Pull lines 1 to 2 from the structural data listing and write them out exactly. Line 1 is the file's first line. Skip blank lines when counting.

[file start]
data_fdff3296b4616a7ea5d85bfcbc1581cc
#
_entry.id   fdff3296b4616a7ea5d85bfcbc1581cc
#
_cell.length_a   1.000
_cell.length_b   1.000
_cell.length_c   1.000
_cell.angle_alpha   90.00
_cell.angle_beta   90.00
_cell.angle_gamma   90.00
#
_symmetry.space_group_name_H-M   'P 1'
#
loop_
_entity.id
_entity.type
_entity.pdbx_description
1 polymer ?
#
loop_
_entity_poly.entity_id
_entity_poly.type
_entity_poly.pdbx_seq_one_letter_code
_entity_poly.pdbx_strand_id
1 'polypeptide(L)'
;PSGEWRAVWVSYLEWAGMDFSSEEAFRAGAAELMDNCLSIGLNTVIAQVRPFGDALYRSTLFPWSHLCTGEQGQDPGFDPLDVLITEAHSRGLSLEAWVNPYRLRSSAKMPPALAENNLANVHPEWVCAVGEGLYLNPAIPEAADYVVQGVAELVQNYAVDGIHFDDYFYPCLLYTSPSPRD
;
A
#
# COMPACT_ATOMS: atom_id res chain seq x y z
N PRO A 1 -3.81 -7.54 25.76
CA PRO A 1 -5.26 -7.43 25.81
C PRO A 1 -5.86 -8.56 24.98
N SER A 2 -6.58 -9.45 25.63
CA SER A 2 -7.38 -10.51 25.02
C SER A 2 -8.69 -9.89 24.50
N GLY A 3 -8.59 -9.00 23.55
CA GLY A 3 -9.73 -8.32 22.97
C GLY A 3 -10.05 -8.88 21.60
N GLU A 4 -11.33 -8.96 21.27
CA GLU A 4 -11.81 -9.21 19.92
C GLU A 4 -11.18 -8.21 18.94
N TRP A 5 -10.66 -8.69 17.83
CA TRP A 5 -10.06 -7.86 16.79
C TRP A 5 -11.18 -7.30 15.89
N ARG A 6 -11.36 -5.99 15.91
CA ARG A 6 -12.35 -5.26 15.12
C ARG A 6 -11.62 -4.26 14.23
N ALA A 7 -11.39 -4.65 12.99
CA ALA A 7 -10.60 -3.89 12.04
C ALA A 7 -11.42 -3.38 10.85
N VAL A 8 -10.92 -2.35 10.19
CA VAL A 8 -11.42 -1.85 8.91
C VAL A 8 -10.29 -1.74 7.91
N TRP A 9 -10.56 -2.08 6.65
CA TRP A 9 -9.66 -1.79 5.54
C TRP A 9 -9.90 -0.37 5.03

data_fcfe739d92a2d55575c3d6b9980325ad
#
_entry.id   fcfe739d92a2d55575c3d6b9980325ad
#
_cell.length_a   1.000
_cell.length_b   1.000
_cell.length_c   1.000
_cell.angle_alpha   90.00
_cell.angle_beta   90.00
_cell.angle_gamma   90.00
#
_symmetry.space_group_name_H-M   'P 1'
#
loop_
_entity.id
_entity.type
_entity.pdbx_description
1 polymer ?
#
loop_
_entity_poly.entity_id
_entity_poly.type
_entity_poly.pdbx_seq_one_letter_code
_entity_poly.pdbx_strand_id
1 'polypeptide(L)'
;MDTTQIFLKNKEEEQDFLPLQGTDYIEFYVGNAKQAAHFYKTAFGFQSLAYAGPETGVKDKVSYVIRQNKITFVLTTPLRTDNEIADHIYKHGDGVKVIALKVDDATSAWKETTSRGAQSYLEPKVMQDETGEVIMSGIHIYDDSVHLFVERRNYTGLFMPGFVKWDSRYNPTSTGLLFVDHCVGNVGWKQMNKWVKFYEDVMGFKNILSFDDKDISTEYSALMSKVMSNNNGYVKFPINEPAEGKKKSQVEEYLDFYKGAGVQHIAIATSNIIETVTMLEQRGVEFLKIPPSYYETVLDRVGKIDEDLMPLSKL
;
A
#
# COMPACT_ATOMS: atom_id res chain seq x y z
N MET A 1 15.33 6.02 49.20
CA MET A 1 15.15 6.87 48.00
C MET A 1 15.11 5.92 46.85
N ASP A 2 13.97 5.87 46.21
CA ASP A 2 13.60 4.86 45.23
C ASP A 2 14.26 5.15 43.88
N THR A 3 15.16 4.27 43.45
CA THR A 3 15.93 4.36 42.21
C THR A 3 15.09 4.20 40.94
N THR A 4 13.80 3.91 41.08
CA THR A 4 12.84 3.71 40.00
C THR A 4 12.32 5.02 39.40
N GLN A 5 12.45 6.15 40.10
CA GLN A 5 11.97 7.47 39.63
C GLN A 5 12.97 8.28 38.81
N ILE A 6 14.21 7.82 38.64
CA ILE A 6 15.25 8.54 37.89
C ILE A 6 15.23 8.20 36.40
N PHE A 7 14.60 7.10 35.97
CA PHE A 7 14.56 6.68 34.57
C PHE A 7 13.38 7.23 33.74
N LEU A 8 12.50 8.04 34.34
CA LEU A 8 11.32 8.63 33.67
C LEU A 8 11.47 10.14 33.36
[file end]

data_fdff3296b4616a7ea5d85bfcbc1581cc
#